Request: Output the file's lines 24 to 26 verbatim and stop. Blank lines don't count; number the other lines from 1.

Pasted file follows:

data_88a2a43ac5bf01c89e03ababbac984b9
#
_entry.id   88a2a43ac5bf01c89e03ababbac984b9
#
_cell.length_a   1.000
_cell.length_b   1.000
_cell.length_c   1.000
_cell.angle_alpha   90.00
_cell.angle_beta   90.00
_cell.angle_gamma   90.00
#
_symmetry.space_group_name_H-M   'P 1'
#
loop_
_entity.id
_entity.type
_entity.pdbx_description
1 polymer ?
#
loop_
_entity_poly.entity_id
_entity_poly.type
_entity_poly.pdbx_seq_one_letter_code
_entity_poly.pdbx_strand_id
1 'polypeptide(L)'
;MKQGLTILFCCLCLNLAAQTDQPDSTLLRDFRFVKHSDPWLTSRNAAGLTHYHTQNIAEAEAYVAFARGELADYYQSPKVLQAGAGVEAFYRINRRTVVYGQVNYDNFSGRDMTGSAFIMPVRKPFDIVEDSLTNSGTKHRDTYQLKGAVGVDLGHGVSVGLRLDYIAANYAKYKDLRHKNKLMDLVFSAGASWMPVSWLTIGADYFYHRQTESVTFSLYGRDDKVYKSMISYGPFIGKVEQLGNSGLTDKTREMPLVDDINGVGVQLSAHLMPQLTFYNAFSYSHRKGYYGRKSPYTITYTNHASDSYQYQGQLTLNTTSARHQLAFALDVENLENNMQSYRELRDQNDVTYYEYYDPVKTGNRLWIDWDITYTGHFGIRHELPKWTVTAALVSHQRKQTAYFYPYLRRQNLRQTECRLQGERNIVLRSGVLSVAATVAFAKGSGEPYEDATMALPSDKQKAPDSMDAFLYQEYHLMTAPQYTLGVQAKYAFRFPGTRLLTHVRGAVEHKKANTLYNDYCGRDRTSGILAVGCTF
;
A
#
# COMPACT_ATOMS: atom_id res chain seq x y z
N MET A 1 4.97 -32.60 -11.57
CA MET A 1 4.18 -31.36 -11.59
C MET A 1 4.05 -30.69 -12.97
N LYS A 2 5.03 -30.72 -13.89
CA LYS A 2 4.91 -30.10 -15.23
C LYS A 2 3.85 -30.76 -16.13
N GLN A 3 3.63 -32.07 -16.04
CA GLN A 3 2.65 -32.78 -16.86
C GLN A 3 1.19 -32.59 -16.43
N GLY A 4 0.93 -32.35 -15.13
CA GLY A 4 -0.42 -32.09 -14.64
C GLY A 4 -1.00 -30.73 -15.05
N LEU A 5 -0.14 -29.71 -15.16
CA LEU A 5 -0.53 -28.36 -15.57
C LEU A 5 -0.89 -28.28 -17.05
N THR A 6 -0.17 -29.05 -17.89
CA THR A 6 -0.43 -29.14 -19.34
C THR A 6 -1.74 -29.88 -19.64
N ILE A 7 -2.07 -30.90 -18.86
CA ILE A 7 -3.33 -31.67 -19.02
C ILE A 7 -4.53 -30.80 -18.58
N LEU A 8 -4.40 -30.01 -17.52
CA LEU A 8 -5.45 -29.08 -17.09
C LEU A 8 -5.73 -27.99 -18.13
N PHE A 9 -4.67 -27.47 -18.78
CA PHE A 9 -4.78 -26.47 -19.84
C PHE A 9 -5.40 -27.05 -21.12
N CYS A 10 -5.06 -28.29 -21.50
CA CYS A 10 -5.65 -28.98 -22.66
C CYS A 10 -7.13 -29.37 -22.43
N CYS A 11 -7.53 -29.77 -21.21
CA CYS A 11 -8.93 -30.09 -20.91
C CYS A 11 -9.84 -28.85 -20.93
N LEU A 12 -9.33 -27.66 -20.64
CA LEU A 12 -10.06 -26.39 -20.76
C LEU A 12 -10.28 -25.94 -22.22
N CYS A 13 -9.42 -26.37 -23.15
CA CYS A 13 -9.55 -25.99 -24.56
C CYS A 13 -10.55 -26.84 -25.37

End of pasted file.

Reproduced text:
_entity_poly.pdbx_strand_id
1 'polypeptide(L)'
;MKQGLTILFCCLCLNLAAQTDQPDSTLLRDFRFVKHSDPWLTSRNAAGLTHYHTQNIAEAEAYVAFARGELADYYQSPKVLQAGAGVEAFYRINRRTVVYGQVNYDNFSGRDMTGSAFIMPVRKPFDIVEDSLTNSGTKHRDTYQLKGAVGVDLGHGVSVGLRLDYIAANYAKYKDLRHKNKLMDLVFSAGASWMPVSWLTIGADYFYHRQTESVTFSLYGRDDKVYKSMISYGPFIGKVEQLGNSGLTDKTREMPLVDDINGVGVQLSAHLMPQLTFYNAFSYSHRKGYYGRKSPYTITYTNHASDSYQYQGQLTLNTTSARHQLAFALDVENLENNMQSYRELRDQNDVTYYEYYDPVKTGNRLWIDWDITYTGHFGIRHELPKWTVTAALVSHQRKQTAYFYPYLRRQNLRQTECRLQGERNIVLRSGVLSVAATVAFAKGSGEPYEDATMALPSDKQKAPDSMDAFLYQEYHLMTAPQYTLGVQAKYAFRFPGTRLLTHVRGAVEHKKANTLYNDYCGRDRTSGILAVGCTF